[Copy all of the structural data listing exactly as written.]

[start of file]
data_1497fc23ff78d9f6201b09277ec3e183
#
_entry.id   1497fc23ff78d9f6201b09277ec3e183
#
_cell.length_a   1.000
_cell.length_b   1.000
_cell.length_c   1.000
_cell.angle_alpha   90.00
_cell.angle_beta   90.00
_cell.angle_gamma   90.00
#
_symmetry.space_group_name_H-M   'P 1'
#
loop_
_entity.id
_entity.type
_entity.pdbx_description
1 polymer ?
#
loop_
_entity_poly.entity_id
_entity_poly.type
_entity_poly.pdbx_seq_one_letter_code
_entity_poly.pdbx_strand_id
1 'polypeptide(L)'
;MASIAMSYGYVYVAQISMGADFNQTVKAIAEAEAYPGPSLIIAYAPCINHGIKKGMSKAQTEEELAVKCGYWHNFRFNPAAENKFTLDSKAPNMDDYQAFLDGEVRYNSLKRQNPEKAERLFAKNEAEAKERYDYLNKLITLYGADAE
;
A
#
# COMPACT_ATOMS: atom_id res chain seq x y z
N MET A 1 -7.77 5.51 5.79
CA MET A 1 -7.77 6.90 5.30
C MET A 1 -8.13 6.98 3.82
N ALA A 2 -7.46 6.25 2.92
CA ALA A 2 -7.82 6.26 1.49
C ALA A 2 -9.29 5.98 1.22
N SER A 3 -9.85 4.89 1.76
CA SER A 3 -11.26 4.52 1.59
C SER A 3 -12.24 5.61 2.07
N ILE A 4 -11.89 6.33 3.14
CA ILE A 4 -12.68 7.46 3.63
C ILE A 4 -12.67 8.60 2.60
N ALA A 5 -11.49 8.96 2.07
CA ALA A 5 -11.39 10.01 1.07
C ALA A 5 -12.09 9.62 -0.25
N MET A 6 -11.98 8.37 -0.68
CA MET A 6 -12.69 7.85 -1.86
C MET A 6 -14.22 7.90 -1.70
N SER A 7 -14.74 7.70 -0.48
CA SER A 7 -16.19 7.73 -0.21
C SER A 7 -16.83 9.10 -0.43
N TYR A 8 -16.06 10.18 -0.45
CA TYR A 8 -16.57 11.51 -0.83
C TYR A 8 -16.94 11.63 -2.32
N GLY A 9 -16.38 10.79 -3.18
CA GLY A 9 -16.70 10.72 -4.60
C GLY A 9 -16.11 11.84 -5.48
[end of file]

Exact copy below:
data_1497fc23ff78d9f6201b09277ec3e183
#
_entry.id   1497fc23ff78d9f6201b09277ec3e183
#
_cell.length_a   1.000
_cell.length_b   1.000
_cell.length_c   1.000
_cell.angle_alpha   90.00
_cell.angle_beta   90.00
_cell.angle_gamma   90.00
#
_symmetry.space_group_name_H-M   'P 1'
#
loop_
_entity.id
_entity.type
_entity.pdbx_description
1 polymer ?
#
loop_
_entity_poly.entity_id
_entity_poly.type
_entity_poly.pdbx_seq_one_letter_code
_entity_poly.pdbx_strand_id
1 'polypeptide(L)'
;MASIAMSYGYVYVAQISMGADFNQTVKAIAEAEAYPGPSLIIAYAPCINHGIKKGMSKAQTEEELAVKCGYWHNFRFNPAAENKFTLDSKAPNMDDYQAFLDGEVRYNSLKRQNPEKAERLFAKNEAEAKERYDYLNKLITLYGADAE
;
A
#
# COMPACT_ATOMS: atom_id res chain seq x y z
N MET A 1 -7.77 5.51 5.79
CA MET A 1 -7.77 6.90 5.30
C MET A 1 -8.13 6.98 3.82
N ALA A 2 -7.46 6.25 2.92
CA ALA A 2 -7.82 6.26 1.49
C ALA A 2 -9.29 5.98 1.22
N SER A 3 -9.85 4.89 1.76
CA SER A 3 -11.26 4.52 1.59
C SER A 3 -12.24 5.61 2.07
N ILE A 4 -11.89 6.33 3.14
CA ILE A 4 -12.68 7.46 3.63
C ILE A 4 -12.67 8.60 2.60
N ALA A 5 -11.49 8.96 2.07
CA ALA A 5 -11.39 10.01 1.07
C ALA A 5 -12.09 9.62 -0.25
N MET A 6 -11.98 8.37 -0.68
CA MET A 6 -12.69 7.85 -1.86
C MET A 6 -14.22 7.90 -1.70
N SER A 7 -14.74 7.70 -0.48
CA SER A 7 -16.19 7.73 -0.21
C SER A 7 -16.83 9.10 -0.43
N TYR A 8 -16.06 10.18 -0.45
CA TYR A 8 -16.57 11.51 -0.83
C TYR A 8 -16.94 11.63 -2.32
N GLY A 9 -16.38 10.79 -3.18
CA GLY A 9 -16.70 10.72 -4.60
C GLY A 9 -16.11 11.84 -5.48